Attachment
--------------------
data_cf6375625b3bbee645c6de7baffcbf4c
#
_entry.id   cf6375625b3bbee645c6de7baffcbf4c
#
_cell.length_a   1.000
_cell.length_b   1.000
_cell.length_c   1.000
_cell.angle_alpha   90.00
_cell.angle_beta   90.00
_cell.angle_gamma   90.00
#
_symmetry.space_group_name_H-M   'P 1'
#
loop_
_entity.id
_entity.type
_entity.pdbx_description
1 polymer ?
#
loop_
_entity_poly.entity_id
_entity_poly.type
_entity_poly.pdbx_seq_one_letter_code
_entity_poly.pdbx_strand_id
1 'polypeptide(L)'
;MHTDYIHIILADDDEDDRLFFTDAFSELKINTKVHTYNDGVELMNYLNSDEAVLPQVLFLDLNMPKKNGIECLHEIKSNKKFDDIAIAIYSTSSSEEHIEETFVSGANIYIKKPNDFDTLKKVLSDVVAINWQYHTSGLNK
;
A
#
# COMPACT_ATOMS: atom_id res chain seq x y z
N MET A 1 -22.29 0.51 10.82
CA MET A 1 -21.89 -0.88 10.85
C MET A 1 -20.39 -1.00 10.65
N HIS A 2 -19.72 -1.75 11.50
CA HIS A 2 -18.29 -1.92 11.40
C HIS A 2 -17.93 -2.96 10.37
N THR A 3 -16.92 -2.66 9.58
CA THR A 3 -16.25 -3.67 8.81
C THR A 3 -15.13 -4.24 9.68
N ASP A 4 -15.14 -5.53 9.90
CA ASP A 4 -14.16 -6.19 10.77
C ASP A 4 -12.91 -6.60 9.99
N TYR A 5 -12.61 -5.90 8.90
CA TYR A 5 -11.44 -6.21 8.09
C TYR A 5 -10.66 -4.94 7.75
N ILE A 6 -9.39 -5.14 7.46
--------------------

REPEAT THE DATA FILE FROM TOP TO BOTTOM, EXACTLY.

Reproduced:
data_cf6375625b3bbee645c6de7baffcbf4c
#
_entry.id   cf6375625b3bbee645c6de7baffcbf4c
#
_cell.length_a   1.000
_cell.length_b   1.000
_cell.length_c   1.000
_cell.angle_alpha   90.00
_cell.angle_beta   90.00
_cell.angle_gamma   90.00
#
_symmetry.space_group_name_H-M   'P 1'
#
loop_
_entity.id
_entity.type
_entity.pdbx_description
1 polymer ?
#
loop_
_entity_poly.entity_id
_entity_poly.type
_entity_poly.pdbx_seq_one_letter_code
_entity_poly.pdbx_strand_id
1 'polypeptide(L)'
;MHTDYIHIILADDDEDDRLFFTDAFSELKINTKVHTYNDGVELMNYLNSDEAVLPQVLFLDLNMPKKNGIECLHEIKSNKKFDDIAIAIYSTSSSEEHIEETFVSGANIYIKKPNDFDTLKKVLSDVVAINWQYHTSGLNK
;
A
#
# COMPACT_ATOMS: atom_id res chain seq x y z
N MET A 1 -22.29 0.51 10.82
CA MET A 1 -21.89 -0.88 10.85
C MET A 1 -20.39 -1.00 10.65
N HIS A 2 -19.72 -1.75 11.50
CA HIS A 2 -18.29 -1.92 11.40
C HIS A 2 -17.93 -2.96 10.37
N THR A 3 -16.92 -2.66 9.58
CA THR A 3 -16.25 -3.67 8.81
C THR A 3 -15.13 -4.24 9.68
N ASP A 4 -15.14 -5.53 9.90
CA ASP A 4 -14.16 -6.19 10.77
C ASP A 4 -12.91 -6.60 9.99
N TYR A 5 -12.61 -5.90 8.90
CA TYR A 5 -11.44 -6.21 8.09
C TYR A 5 -10.66 -4.94 7.75
N ILE A 6 -9.39 -5.14 7.46